Arthur C. Clarke said, “Any sufficiently advanced technology is indistinguishable from magic.” Lately, I’ve been thinking of magic as a mystery box of new technology that we don’t fully grasp yet, or is only understood by specialists. Back in the day, alchemy was a weird mix of arcane philosophy, proto-chemistry, and nonsense. We’ve pulled a lot of that proto-chemistry out of the mystery box and explained it with science, so if I throw flash powder on the ground, people will say, “Well that’s just how those chemicals react. That’s not magic.”
But if you didn’t know chemistry, my ability to produce smoke and light from a powder might astound you. That could be easily categorized as “magic.” So I think internet and technology are absolutely the best place a wizard can be. If we think of magic as crystals, candles, and old spells invented by Gerald Gardner and the Golden Dawn, what does that do for us? Does this affect reality in a way the ancients understood but modern science is blind to? Maybe, but that strikes me as a bizarre stance to take seriously. Magic does itself a disservice by trying to operate under the guise of science while failing to live up to its standards.
A marketer, on the other hand, is able to use images, words, and a Twitter account to get people excited about a new movie. How did they convince a large number of people to care about watching Seth Rogen get high with some new CGI creation? There’s the old marketing quote attributed to John Wanamaker, “Half the money I spend on advertising is wasted; the trouble is I don’t know which half.”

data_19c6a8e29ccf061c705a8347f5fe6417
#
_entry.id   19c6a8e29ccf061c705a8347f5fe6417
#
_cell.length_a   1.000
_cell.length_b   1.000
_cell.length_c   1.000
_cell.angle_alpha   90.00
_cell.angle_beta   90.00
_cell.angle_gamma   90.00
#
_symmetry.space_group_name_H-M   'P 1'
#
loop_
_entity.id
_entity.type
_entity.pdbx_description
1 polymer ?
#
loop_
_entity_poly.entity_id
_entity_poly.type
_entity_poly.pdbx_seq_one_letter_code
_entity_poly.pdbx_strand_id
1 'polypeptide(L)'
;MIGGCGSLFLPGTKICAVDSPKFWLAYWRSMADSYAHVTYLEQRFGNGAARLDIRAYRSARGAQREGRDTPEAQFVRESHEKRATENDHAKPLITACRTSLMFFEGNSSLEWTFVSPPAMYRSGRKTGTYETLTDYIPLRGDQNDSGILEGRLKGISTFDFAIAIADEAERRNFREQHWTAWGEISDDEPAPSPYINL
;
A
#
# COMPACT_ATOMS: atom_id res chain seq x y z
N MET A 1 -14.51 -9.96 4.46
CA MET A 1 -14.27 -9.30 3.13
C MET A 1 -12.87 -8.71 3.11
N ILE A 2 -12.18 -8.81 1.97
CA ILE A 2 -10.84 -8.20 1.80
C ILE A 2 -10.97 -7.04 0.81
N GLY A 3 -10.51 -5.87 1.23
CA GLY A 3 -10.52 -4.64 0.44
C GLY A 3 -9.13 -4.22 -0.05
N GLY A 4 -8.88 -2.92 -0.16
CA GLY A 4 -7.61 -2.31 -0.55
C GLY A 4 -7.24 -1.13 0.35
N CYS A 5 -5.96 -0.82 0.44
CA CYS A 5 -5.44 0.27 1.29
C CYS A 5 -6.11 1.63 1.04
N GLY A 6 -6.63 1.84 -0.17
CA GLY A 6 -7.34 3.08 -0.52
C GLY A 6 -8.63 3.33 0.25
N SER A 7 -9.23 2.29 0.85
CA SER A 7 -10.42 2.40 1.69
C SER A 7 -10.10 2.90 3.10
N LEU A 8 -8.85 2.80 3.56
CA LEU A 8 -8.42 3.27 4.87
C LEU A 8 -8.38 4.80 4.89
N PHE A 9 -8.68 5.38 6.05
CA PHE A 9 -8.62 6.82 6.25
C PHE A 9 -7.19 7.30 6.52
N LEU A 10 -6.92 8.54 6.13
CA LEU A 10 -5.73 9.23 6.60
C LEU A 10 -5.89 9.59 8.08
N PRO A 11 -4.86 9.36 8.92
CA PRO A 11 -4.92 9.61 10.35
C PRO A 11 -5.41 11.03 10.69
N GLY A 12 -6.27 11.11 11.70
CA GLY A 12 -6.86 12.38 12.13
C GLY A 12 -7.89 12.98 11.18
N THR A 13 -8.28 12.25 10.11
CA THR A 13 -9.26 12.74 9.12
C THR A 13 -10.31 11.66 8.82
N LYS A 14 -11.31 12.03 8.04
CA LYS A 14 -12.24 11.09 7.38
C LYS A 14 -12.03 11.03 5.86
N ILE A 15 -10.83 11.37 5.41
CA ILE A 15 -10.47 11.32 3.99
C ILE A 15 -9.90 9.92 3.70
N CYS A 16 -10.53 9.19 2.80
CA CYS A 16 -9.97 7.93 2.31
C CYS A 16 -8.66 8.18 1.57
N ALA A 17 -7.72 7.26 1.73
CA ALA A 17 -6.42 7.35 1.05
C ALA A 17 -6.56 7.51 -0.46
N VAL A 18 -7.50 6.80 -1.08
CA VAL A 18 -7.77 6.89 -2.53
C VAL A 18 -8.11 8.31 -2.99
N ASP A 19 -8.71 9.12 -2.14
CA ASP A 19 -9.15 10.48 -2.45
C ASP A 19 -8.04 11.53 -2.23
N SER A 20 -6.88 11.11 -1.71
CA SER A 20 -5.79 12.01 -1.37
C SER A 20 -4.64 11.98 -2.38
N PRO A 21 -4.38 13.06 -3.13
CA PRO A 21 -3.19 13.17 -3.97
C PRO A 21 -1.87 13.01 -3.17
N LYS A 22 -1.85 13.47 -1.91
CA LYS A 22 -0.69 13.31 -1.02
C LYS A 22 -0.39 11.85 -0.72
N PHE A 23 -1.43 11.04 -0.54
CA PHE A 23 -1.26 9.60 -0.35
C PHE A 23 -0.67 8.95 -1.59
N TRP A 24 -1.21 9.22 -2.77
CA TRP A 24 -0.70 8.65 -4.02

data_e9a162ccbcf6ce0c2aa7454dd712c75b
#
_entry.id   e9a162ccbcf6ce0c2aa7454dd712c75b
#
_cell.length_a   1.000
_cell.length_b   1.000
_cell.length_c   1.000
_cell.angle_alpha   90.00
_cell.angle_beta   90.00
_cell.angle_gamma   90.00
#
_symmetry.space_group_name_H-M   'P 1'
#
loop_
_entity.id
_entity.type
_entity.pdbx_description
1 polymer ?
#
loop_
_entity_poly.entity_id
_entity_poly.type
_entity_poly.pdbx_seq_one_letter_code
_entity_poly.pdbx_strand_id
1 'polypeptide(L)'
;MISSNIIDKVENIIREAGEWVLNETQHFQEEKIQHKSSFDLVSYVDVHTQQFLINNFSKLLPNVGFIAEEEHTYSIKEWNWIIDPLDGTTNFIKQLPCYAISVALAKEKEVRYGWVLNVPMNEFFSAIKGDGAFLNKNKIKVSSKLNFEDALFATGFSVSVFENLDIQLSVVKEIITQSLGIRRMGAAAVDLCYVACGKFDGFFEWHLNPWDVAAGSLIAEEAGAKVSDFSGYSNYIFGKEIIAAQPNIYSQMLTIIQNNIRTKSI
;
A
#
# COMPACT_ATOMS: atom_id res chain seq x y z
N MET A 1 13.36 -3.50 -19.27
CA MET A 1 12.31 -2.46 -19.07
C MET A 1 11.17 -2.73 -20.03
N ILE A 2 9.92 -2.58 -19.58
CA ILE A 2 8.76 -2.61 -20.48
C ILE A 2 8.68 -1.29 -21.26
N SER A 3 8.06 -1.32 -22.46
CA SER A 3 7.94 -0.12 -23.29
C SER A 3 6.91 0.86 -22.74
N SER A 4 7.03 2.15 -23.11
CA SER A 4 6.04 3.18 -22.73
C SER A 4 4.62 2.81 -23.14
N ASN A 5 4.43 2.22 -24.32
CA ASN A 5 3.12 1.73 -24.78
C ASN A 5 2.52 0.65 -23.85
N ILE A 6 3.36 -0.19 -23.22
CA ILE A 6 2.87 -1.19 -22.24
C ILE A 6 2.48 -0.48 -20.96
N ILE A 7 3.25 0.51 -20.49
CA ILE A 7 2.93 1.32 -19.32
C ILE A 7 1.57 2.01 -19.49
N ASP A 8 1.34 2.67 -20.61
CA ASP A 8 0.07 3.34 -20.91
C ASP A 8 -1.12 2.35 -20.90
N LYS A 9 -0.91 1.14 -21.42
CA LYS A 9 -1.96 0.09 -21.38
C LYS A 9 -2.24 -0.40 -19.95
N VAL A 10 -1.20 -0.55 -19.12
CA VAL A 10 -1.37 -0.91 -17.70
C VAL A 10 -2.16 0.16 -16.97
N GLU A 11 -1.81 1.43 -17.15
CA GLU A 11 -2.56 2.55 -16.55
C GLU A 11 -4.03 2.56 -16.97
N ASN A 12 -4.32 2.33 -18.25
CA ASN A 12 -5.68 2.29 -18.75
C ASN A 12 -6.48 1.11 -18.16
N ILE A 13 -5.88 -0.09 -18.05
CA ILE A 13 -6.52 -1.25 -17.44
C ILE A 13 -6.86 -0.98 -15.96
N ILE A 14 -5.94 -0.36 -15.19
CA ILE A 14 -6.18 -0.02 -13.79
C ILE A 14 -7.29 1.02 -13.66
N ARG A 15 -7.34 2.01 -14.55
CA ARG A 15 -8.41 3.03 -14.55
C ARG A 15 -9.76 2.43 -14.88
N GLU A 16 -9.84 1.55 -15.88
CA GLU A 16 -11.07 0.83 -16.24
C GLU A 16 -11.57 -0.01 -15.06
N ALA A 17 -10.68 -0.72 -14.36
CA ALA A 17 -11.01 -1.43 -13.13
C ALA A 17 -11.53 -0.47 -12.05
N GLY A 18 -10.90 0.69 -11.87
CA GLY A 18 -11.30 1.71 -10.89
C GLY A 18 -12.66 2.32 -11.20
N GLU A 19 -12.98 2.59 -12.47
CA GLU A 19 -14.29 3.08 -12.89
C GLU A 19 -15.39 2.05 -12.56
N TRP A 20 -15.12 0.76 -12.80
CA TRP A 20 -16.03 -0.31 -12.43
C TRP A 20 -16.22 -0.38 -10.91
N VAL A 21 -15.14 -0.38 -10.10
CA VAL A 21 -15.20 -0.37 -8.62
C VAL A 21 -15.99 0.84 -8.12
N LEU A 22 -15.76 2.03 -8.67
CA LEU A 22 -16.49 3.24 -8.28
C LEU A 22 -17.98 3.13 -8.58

We don’t know why advertising works! It’s just that some of it does, and some of it doesn’t, which to me sounds like the state alchemy used to be in. So while I love the old-time aesthetics of magic, mysticism, and the occult, I care far more about the visions of the future I see in my computer screen than fighting to prove dowsing rods are a legitimate technology.
How important is the weed wizard connection? What about other psychedelics? Is it possible to be a stone-cold-sober wizard?
While I enjoy smoking pot, I think blunts make about as much sense as buttering bread with a broadsword. You want real insights, use weed like a scalpel. If you want to actually get something out of the marijuana experience, smoke a small amount, like one hit, then close your eyes and just chill. Let your mind wander. Listen to ambient music and zone out.
This provokes anxiety in a lot of people. Good. This meditative approach to marijuana is like going into the basement of your mind with a flashlight. If the light reveals there’s a bunch of old junk down there, you’d do well to clear it out! Shutting off the flashlight and ignoring the junk isn’t the solution.
So I say make repeated trips, get used to those anxieties, and slowly make some progress clearing things out until you can get a little bit high without that sense of unease. Marijuana isn’t making you anxious; it’s making you aware that you are already anxious.